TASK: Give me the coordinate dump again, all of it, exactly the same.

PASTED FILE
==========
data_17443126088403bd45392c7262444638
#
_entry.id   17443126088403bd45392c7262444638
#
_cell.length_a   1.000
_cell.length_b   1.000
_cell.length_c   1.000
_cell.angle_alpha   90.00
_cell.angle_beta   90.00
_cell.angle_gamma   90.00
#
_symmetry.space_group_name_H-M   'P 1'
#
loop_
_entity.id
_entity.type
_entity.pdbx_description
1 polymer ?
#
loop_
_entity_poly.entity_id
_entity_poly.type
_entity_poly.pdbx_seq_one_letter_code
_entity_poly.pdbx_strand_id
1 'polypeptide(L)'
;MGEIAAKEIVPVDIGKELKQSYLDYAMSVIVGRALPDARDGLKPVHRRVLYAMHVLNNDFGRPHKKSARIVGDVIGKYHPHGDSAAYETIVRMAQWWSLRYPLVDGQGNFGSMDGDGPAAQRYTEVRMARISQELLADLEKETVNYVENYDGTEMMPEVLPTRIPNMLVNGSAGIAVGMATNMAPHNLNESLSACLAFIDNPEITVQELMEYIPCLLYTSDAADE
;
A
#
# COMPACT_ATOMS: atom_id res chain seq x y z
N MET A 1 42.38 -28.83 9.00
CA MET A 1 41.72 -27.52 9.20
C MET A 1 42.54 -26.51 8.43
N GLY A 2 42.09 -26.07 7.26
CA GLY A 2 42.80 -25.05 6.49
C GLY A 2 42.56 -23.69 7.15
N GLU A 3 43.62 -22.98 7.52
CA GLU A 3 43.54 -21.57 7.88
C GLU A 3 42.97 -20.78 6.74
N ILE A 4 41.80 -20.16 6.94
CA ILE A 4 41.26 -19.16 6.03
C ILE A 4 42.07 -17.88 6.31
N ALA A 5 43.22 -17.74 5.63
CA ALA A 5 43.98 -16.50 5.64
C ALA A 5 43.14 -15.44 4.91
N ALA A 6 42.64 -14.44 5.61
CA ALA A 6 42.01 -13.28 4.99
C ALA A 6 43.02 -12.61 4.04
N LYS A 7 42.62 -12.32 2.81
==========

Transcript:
data_17443126088403bd45392c7262444638
#
_entry.id   17443126088403bd45392c7262444638
#
_cell.length_a   1.000
_cell.length_b   1.000
_cell.length_c   1.000
_cell.angle_alpha   90.00
_cell.angle_beta   90.00
_cell.angle_gamma   90.00
#
_symmetry.space_group_name_H-M   'P 1'
#
loop_
_entity.id
_entity.type
_entity.pdbx_description
1 polymer ?
#
loop_
_entity_poly.entity_id
_entity_poly.type
_entity_poly.pdbx_seq_one_letter_code
_entity_poly.pdbx_strand_id
1 'polypeptide(L)'
;MGEIAAKEIVPVDIGKELKQSYLDYAMSVIVGRALPDARDGLKPVHRRVLYAMHVLNNDFGRPHKKSARIVGDVIGKYHPHGDSAAYETIVRMAQWWSLRYPLVDGQGNFGSMDGDGPAAQRYTEVRMARISQELLADLEKETVNYVENYDGTEMMPEVLPTRIPNMLVNGSAGIAVGMATNMAPHNLNESLSACLAFIDNPEITVQELMEYIPCLLYTSDAADE
;
A
#
# COMPACT_ATOMS: atom_id res chain seq x y z
N MET A 1 42.38 -28.83 9.00
CA MET A 1 41.72 -27.52 9.20
C MET A 1 42.54 -26.51 8.43
N GLY A 2 42.09 -26.07 7.26
CA GLY A 2 42.80 -25.05 6.49
C GLY A 2 42.56 -23.69 7.15
N GLU A 3 43.62 -22.98 7.52
CA GLU A 3 43.54 -21.57 7.88
C GLU A 3 42.97 -20.78 6.74
N ILE A 4 41.80 -20.16 6.94
CA ILE A 4 41.26 -19.16 6.03
C ILE A 4 42.07 -17.88 6.31
N ALA A 5 43.22 -17.74 5.63
CA ALA A 5 43.98 -16.50 5.64
C ALA A 5 43.14 -15.44 4.91
N ALA A 6 42.64 -14.44 5.61
CA ALA A 6 42.01 -13.28 4.99
C ALA A 6 43.02 -12.61 4.04
N LYS A 7 42.62 -12.32 2.81